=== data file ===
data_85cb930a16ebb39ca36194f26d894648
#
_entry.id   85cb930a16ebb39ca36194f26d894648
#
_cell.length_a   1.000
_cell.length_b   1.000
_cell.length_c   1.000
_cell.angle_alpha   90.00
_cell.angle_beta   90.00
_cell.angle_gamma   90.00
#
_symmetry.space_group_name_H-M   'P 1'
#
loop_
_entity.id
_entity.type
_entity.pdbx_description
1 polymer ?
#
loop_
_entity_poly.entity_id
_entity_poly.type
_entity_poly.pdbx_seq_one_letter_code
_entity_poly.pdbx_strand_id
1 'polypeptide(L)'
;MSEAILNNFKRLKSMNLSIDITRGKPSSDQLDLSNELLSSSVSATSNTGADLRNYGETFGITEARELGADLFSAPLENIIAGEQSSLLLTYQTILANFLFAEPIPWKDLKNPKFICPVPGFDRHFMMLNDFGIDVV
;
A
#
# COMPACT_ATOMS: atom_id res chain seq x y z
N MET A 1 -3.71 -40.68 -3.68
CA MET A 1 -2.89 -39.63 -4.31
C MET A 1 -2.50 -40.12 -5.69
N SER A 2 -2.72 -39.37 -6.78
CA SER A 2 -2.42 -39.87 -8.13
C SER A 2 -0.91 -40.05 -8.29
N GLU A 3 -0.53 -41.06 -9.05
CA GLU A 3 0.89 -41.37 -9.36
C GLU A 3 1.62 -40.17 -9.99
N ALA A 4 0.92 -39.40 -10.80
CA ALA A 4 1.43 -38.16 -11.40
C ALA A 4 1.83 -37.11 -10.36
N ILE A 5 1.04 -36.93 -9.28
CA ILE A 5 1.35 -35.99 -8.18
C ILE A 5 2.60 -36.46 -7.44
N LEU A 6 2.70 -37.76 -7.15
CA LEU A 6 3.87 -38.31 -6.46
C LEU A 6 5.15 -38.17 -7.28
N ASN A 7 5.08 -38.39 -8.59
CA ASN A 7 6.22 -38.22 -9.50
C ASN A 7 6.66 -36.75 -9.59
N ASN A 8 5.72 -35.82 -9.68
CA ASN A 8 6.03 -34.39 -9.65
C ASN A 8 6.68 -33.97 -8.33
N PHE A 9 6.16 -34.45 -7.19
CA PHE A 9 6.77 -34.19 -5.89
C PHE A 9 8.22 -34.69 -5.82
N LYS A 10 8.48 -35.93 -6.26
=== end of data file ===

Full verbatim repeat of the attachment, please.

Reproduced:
data_85cb930a16ebb39ca36194f26d894648
#
_entry.id   85cb930a16ebb39ca36194f26d894648
#
_cell.length_a   1.000
_cell.length_b   1.000
_cell.length_c   1.000
_cell.angle_alpha   90.00
_cell.angle_beta   90.00
_cell.angle_gamma   90.00
#
_symmetry.space_group_name_H-M   'P 1'
#
loop_
_entity.id
_entity.type
_entity.pdbx_description
1 polymer ?
#
loop_
_entity_poly.entity_id
_entity_poly.type
_entity_poly.pdbx_seq_one_letter_code
_entity_poly.pdbx_strand_id
1 'polypeptide(L)'
;MSEAILNNFKRLKSMNLSIDITRGKPSSDQLDLSNELLSSSVSATSNTGADLRNYGETFGITEARELGADLFSAPLENIIAGEQSSLLLTYQTILANFLFAEPIPWKDLKNPKFICPVPGFDRHFMMLNDFGIDVV
;
A
#
# COMPACT_ATOMS: atom_id res chain seq x y z
N MET A 1 -3.71 -40.68 -3.68
CA MET A 1 -2.89 -39.63 -4.31
C MET A 1 -2.50 -40.12 -5.69
N SER A 2 -2.72 -39.37 -6.78
CA SER A 2 -2.42 -39.87 -8.13
C SER A 2 -0.91 -40.05 -8.29
N GLU A 3 -0.53 -41.06 -9.05
CA GLU A 3 0.89 -41.37 -9.36
C GLU A 3 1.62 -40.17 -9.99
N ALA A 4 0.92 -39.40 -10.80
CA ALA A 4 1.43 -38.16 -11.40
C ALA A 4 1.83 -37.11 -10.36
N ILE A 5 1.04 -36.93 -9.28
CA ILE A 5 1.35 -35.99 -8.18
C ILE A 5 2.60 -36.46 -7.44
N LEU A 6 2.70 -37.76 -7.15
CA LEU A 6 3.87 -38.31 -6.46
C LEU A 6 5.15 -38.17 -7.28
N ASN A 7 5.08 -38.39 -8.59
CA ASN A 7 6.22 -38.22 -9.50
C ASN A 7 6.66 -36.75 -9.59
N ASN A 8 5.72 -35.82 -9.68
CA ASN A 8 6.03 -34.39 -9.65
C ASN A 8 6.68 -33.97 -8.33
N PHE A 9 6.16 -34.45 -7.19
CA PHE A 9 6.77 -34.19 -5.89
C PHE A 9 8.22 -34.69 -5.82
N LYS A 10 8.48 -35.93 -6.26